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For at least the first year, I simply allowed this little orchid to grow in the nursery pot in which it came.  It gives the impression, as do many orchids, of enjoying a snug fit in the pot.  The following Thanksgiving weekend, we had an unusually warm day.  We had opened the window behind this window sill a crack before heading out for the day. Later, in closing the window that evening, our beautiful Jewel Orchid somehow jumped from the sill and landed in the floor- hopelessly broken to bits.

I was upset, but bit my tongue and headed to the garage for a fresh nursery pot and fresh potting soil.  I gathered up all of the broken bits, dipped them in a bit of rooting hormone, and gently buried them in fresh soil.  After watering both pots, and expressing our deep apologies, we left both pots in the windowsill, side by side, and hoped for the best.  Within a day or so we brought home the larger, oval pot you see in the photos, and plunked both 4″ nursery pots into this larger one to improve appearances.January 22,2014 006

This orchid appreciates a humid environment. I believe it was actually happiest while growing in the nursery pots on a layer of gravel in this larger pot.  It lasted that way for another two years, without skipping a beat.

The “cuttings” rooted, and both pots of Jewel orchid bloomed that winter, effectively doubling our display from the previous year.  I’ve learned this orchid roots easily and is far more hardy than one might expect.

Although traditional culture directions indicate that it likes warmth and doesn’t respond well to drafts, it has managed just fine on this northwest facing window sill for a little more than 4 years now.

Finally, both little nursery pots were bursting with roots when I finally turned the orchids out and repotted both plants into the larger oval planter in early summer.  At the same time, I trimmed back some of the longer stems and stuck them into the soil as cuttings.  All rooted, and the plant continues to grow.  I almost expect to find cracks in the pot now that the orchid has grown so large, and know it is time to pot up once again.

This caladium is thriving across the room from the orchids.  We must have enough plants in the room to keep the humidity at acceptable levels for our Jewel Orchid.

This Caladium is thriving across the room from the orchids. We must have enough plants in the room to keep the humidity at acceptable levels for our Jewel Orchid.

I’m reluctant because the orchid loves this spot, and the windowsill won’t support a larger pot.  I will have to find another good spot for the parent orchid,and start a new plant in the old pot from cuttings, to continue on in this corner of the window.

A terrestrial orchid, Ludisia, grows on the forest floor in its native Burma, Indonesia and Malaysia.  Although they prefer high humidity, Ludisia are  not particularly thirsty.  There is no drainage hole in this pot, so I water infrequently and lightly.  I begin giving a dilute feeding or orchid fertilizer in early autumn, and continue giving that once or twice a month until the bloom is past its peak.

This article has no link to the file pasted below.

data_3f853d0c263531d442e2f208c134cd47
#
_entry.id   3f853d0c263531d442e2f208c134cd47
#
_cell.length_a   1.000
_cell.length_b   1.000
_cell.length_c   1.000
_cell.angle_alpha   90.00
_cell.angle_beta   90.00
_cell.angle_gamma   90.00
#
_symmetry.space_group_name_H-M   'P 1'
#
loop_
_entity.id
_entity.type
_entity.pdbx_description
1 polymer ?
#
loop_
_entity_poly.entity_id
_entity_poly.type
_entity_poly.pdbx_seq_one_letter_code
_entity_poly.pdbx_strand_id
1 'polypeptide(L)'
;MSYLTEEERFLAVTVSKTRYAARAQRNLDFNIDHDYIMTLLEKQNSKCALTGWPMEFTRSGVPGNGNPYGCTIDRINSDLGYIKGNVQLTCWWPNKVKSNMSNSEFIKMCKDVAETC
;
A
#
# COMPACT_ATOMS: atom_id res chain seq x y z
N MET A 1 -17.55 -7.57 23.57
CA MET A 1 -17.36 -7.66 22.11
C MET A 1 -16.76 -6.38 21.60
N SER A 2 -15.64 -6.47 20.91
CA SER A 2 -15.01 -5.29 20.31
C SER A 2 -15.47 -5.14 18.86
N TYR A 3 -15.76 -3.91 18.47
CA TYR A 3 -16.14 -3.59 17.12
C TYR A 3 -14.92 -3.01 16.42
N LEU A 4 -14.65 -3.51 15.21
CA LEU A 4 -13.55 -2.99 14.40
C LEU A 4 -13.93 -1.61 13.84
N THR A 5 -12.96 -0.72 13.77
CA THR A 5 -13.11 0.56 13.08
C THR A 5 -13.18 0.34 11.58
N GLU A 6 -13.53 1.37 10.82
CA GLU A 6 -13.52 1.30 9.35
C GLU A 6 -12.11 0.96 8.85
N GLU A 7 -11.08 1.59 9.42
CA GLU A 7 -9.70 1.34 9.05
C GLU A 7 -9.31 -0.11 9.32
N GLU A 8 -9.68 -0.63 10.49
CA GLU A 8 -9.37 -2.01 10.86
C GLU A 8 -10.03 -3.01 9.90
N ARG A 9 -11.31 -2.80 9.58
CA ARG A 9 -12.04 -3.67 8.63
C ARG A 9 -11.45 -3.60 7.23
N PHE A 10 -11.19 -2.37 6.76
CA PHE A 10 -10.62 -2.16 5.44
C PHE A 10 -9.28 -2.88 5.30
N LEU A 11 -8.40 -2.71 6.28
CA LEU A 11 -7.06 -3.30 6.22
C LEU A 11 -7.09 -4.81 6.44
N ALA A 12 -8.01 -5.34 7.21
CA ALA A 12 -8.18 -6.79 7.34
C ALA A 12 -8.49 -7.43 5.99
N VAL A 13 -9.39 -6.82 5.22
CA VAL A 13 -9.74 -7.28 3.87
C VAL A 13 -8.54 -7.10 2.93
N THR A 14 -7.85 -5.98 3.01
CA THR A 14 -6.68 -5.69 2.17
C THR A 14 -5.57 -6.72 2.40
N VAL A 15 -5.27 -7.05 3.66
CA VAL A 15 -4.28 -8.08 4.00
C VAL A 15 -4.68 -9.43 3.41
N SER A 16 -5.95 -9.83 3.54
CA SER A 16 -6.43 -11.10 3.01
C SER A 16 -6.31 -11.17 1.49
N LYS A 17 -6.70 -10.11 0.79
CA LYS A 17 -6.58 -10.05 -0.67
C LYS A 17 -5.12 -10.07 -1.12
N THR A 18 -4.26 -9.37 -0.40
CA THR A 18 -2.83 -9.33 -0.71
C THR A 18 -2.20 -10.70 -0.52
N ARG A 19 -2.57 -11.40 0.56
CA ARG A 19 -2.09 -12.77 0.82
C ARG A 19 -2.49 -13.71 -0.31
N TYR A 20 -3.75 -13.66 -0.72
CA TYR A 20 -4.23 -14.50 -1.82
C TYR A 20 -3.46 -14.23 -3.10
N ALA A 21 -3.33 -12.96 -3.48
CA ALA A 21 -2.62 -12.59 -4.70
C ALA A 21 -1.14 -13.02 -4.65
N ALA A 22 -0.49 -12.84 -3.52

Cane Begonias, also growing near the orchid, help maintain humidity in the living room.

Cane Begonias, also growing near the orchid, help maintain humidity in the living room.

Since I have a grouping of orchids in this area of the room humidity is perhaps a little higher than it might be.

This has turned out to be an excellent impulse purchase, and has allowed me to learn to love a new genus of plant.  Rooted cuttings can be found from time to time wherever orchids and houseplants are sold.  The cuttings are unassuming, and might be overlooked, except for the beautiful leaf.

Cane Begonias can also be enjoyed as much for their leaves as for their beautiful flowers.  This photo, taken today, shares their beautiful winter bloom with you.

Cane Begonias can also be enjoyed as much for their leaves as for their beautiful flowers. This photo, taken today, shares their beautiful winter bloom with you.

Should you see one, I would encourage you to take a chance and purchase a Jewel Orchid. For a very small investment, this very tough and easy to grow orchid will fill your home with winter flowers for many years to come.

All Photos by Woodland Gnome 2014

Snow and frigid temperatures outside, orchids inside.

Snow and frigid temperatures outside, orchids inside.

Jewel Orchid Care

Appreciation For Windows  (Forest Garden)

Weekly Photo Challenge: Appreciation for Windows

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Jewel orchid lives in this spot on the windowsill year round, and blooms for several months each winter.

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Jewel orchid thrives in the the medium to low light received from this window. It gets the sunset light each day, filtered through shrubs growing on the other side of the glass.

Windows are especially appreciated in January.  Tightly sealed against wet and cold, light still pours through, feeble and cool as it is many days, giving life to the plants clustered nearby.

Although this window faces northwest, it captures enough light to bring the orchids back into bloom.  The wind can blow, the ground can freeze; so long as sunlight reaches our windows, we carry on inside as though it were springtime already.

The plants wintering inside accept each photon that reaches their leaves with gratitude.  The windows stand bare and open to the winter sun, a blessing to each of us.

Orchid at night

Orchid at night

Photos by Woodland Gnome 2014

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Weekly Photo Challenge